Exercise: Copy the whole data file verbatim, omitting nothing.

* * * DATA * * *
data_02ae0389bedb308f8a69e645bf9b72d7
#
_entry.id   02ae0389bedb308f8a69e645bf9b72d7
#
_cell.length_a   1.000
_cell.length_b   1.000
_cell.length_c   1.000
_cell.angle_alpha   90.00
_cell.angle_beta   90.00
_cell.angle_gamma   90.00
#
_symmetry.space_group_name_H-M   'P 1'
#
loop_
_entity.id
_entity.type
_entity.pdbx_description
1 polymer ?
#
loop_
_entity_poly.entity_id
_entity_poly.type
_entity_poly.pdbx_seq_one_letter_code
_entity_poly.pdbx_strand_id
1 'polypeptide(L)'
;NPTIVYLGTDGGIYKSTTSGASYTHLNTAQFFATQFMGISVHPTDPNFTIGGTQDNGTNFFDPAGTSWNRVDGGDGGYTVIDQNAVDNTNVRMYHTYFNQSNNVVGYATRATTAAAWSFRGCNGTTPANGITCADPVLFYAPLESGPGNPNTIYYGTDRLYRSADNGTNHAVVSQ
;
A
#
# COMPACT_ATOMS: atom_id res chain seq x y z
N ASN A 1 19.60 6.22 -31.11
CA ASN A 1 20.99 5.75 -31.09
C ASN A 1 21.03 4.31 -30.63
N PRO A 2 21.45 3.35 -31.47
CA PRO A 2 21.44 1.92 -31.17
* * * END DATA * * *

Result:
data_02ae0389bedb308f8a69e645bf9b72d7
#
_entry.id   02ae0389bedb308f8a69e645bf9b72d7
#
_cell.length_a   1.000
_cell.length_b   1.000
_cell.length_c   1.000
_cell.angle_alpha   90.00
_cell.angle_beta   90.00
_cell.angle_gamma   90.00
#
_symmetry.space_group_name_H-M   'P 1'
#
loop_
_entity.id
_entity.type
_entity.pdbx_description
1 polymer ?
#
loop_
_entity_poly.entity_id
_entity_poly.type
_entity_poly.pdbx_seq_one_letter_code
_entity_poly.pdbx_strand_id
1 'polypeptide(L)'
;NPTIVYLGTDGGIYKSTTSGASYTHLNTAQFFATQFMGISVHPTDPNFTIGGTQDNGTNFFDPAGTSWNRVDGGDGGYTVIDQNAVDNTNVRMYHTYFNQSNNVVGYATRATTAAAWSFRGCNGTTPANGITCADPVLFYAPLESGPGNPNTIYYGTDRLYRSADNGTNHAVVSQ
;
A
#
# COMPACT_ATOMS: atom_id res chain seq x y z
N ASN A 1 19.60 6.22 -31.11
CA ASN A 1 20.99 5.75 -31.09
C ASN A 1 21.03 4.31 -30.63
N PRO A 2 21.45 3.35 -31.47
CA PRO A 2 21.44 1.92 -31.17